Goldman CEO Lloyd Blankfein, who testifies later, is expected to tell the panel that the company was just trying to manage its own risk as the U.S. economy slumped into recession.
In prepared testimony released Monday, Blankfein said Goldman Sachs was not profiteering by selling its own investments short. The firm has said between 2007 and 2008, it lost more than $1 billion in mortgage-related securities.
But Levin maintained the company made $3.7 billion during 2007 by betting against securities that were linked to mortgages.
"Goldman used financial engineering, selling [financial products laden with toxic mortgages] to pension funds spreading the poison throughout the system," Levin said.
Blankfein is scheduled to be the last witness. In his prepared testimony, the Goldman CEO strongly denied the company did anything wrong. But he also took a conciliatory tone, saying he knows the complex deals look bad to the public.
Goldman Sachs has faced mounting legal problems since the SEC filed civil fraud charges earlier this month. On Monday, shareholders filed suit in Manhattan federal court alleging the company and Blankfein hid information about a risky transaction that led to the SEC action.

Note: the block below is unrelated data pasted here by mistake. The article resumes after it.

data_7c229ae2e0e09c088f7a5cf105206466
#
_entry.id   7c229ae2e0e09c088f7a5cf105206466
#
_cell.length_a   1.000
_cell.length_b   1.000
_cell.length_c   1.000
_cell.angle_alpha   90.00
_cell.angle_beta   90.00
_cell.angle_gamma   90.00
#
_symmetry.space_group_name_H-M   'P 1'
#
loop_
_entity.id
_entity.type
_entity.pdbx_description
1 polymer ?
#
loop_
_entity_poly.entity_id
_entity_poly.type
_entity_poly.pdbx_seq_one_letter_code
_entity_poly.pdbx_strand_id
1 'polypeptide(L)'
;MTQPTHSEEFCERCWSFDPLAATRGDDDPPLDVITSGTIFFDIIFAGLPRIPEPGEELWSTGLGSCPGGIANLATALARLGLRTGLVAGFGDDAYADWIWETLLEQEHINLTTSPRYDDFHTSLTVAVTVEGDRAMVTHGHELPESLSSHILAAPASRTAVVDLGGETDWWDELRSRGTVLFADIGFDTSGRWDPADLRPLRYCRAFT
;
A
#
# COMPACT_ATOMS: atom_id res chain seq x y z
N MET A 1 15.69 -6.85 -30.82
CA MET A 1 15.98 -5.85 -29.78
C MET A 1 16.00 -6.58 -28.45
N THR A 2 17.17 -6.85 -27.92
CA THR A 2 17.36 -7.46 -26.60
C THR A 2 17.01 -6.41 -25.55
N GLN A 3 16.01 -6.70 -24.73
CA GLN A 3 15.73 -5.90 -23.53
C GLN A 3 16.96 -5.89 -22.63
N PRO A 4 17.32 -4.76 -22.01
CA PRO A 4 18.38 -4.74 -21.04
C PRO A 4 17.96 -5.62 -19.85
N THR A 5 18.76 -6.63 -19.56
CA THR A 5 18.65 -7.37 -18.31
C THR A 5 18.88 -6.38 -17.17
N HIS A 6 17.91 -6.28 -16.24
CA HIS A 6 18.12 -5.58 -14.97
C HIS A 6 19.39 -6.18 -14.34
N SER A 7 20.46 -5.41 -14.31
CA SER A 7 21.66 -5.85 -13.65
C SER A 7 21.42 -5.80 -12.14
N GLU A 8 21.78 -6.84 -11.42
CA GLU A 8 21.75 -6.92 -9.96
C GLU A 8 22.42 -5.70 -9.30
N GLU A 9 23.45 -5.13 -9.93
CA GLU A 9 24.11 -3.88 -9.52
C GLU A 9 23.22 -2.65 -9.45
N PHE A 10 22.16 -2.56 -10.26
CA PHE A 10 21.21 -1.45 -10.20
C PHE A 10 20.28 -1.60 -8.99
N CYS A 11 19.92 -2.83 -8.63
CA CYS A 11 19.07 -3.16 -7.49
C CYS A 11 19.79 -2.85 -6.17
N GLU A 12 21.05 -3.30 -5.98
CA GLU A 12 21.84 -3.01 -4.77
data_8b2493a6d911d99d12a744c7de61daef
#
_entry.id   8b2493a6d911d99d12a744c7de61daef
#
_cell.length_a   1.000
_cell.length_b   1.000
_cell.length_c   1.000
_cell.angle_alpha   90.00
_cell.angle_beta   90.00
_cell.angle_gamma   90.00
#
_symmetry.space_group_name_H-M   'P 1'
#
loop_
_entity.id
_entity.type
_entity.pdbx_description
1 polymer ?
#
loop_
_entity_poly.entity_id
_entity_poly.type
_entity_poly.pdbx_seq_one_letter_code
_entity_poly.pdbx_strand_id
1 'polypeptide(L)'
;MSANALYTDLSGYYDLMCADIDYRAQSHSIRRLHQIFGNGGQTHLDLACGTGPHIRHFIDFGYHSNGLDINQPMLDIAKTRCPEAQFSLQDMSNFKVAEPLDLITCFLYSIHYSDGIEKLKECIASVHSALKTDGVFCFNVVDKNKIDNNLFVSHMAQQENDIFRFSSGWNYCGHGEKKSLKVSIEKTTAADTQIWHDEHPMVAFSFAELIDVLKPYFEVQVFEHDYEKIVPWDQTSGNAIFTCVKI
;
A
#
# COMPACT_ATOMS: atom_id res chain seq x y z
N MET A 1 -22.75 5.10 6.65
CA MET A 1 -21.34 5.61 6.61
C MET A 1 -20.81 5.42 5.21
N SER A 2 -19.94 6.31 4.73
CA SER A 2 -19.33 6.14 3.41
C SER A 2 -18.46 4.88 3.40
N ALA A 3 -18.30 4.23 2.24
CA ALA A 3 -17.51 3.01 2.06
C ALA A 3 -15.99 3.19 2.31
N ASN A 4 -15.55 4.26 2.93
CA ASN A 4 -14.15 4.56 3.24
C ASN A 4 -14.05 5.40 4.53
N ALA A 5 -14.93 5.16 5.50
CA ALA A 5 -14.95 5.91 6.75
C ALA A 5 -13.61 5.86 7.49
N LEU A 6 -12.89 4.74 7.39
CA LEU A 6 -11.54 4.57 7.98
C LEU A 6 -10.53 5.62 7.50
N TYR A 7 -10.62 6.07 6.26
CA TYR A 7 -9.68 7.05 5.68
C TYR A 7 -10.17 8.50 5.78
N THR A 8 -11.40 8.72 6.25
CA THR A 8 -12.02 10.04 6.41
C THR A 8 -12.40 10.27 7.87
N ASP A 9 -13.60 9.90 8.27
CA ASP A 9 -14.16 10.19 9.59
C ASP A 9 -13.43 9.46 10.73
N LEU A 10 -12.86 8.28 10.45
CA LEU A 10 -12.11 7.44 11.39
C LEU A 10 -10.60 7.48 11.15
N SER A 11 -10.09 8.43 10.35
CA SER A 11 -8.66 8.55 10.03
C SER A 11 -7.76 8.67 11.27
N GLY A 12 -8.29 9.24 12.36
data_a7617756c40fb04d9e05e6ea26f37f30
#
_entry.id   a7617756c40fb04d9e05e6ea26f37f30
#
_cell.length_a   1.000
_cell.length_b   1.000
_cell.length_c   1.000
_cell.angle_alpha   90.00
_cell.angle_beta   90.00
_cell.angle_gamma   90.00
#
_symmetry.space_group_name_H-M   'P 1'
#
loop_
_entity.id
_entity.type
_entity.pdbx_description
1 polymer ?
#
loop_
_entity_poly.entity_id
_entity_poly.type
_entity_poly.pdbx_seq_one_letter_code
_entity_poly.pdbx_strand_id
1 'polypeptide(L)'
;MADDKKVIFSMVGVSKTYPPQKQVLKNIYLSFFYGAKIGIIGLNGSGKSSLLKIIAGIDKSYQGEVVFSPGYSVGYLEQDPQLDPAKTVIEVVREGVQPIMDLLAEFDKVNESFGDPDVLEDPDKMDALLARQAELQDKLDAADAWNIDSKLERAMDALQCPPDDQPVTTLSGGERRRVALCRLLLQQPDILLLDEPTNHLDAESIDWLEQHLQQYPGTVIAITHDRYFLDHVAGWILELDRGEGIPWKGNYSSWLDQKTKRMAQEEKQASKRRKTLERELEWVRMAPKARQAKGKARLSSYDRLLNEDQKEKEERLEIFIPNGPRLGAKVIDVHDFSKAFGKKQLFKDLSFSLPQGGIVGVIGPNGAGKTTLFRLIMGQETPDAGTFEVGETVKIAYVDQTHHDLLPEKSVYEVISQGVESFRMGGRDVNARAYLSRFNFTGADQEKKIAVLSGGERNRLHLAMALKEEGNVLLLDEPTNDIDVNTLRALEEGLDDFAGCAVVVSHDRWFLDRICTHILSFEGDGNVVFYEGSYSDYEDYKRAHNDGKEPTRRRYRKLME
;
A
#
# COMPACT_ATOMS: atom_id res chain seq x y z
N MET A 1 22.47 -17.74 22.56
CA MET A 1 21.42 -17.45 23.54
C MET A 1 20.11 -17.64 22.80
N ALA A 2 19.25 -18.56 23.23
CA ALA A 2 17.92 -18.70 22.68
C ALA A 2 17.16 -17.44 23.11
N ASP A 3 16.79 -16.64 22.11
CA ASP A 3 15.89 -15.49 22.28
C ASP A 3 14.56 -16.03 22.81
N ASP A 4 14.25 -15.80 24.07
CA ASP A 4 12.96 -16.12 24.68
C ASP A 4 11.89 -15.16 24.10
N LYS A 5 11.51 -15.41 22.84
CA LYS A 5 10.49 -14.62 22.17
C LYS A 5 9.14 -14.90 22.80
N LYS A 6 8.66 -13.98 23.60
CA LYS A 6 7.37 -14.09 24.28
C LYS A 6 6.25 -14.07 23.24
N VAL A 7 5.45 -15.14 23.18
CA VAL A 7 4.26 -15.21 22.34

It was the third shareholder lawsuit filed since Friday -- a reaction to the SEC civil fraud lawsuit filed April 16. The SEC maintains that Goldman Sachs structured and marketed a collateralized debt obligation that hinged on the performance of subprime residential mortgage-backed securities. But the company failed to tell investors that a major hedge fund -- Paulson & Co. -- helped pick the underlying securities in the CDO and was betting against it.
"Goldman wrongly permitted a client that was betting against the mortgage market to heavily influence which mortgage securities to include in an investment portfolio, while telling other investors that the securities were selected by an independent, objective third party," said Robert Khuzami, director of the SEC's enforcement division.
Paulson & Co., one of the world's largest hedge funds, has not been accused of wrongdoing.
Goldman has fought back against the fraud charges with a public relations blitz aimed at discrediting the SEC's case and repairing the bank's reputation. Some big clients are publicly backing the firm. But its stock has yet to recover from the fall that followed the SEC lawsuit on April 16.
The subcommittee, which is investigating Goldman's role in the financial crisis, provided excerpts of e-mails showing a progression from late 2006 through the full-blown mortgage crisis a year later. Levin said they show Goldman shifted in early 2007 from neutral to a short position, betting that the mortgage market was likely to collapse.
"That directional change is mighty clear," Levin said. "They decided to go gangbusters selling those securities" while knowing they were toxic.
The 140-year-old investment house's trading strategy in recent years enabled it to weather the financial crisis better than most other big banks. It earned a blowout $3.3 billion in the first quarter of this year. Copyright 2010 National Public Radio. To see more, visit http://www.npr.org/.